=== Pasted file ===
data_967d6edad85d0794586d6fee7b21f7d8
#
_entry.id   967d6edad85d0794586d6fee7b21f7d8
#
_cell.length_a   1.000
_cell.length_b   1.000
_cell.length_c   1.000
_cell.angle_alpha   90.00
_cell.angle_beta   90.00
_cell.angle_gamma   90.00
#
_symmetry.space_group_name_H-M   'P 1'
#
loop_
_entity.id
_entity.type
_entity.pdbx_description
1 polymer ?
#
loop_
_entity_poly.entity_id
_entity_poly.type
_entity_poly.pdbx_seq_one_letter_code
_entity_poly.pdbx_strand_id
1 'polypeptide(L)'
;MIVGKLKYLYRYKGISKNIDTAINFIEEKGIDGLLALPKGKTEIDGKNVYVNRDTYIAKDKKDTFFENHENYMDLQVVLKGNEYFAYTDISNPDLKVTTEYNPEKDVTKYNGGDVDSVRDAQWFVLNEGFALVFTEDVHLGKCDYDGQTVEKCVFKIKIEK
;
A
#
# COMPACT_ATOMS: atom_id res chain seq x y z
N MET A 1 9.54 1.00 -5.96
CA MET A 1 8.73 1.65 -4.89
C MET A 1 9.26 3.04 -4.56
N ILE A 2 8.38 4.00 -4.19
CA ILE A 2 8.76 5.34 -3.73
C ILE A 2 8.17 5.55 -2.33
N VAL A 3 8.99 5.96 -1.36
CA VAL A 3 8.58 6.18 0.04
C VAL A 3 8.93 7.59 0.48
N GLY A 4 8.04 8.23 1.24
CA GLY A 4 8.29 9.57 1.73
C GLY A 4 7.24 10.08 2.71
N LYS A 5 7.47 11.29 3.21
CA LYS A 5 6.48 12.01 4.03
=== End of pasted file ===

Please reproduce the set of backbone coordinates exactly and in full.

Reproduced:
data_967d6edad85d0794586d6fee7b21f7d8
#
_entry.id   967d6edad85d0794586d6fee7b21f7d8
#
_cell.length_a   1.000
_cell.length_b   1.000
_cell.length_c   1.000
_cell.angle_alpha   90.00
_cell.angle_beta   90.00
_cell.angle_gamma   90.00
#
_symmetry.space_group_name_H-M   'P 1'
#
loop_
_entity.id
_entity.type
_entity.pdbx_description
1 polymer ?
#
loop_
_entity_poly.entity_id
_entity_poly.type
_entity_poly.pdbx_seq_one_letter_code
_entity_poly.pdbx_strand_id
1 'polypeptide(L)'
;MIVGKLKYLYRYKGISKNIDTAINFIEEKGIDGLLALPKGKTEIDGKNVYVNRDTYIAKDKKDTFFENHENYMDLQVVLKGNEYFAYTDISNPDLKVTTEYNPEKDVTKYNGGDVDSVRDAQWFVLNEGFALVFTEDVHLGKCDYDGQTVEKCVFKIKIEK
;
A
#
# COMPACT_ATOMS: atom_id res chain seq x y z
N MET A 1 9.54 1.00 -5.96
CA MET A 1 8.73 1.65 -4.89
C MET A 1 9.26 3.04 -4.56
N ILE A 2 8.38 4.00 -4.19
CA ILE A 2 8.76 5.34 -3.73
C ILE A 2 8.17 5.55 -2.33
N VAL A 3 8.99 5.96 -1.36
CA VAL A 3 8.58 6.18 0.04
C VAL A 3 8.93 7.59 0.48
N GLY A 4 8.04 8.23 1.24
CA GLY A 4 8.29 9.57 1.73
C GLY A 4 7.24 10.08 2.71
N LYS A 5 7.47 11.29 3.21
CA LYS A 5 6.48 12.01 4.03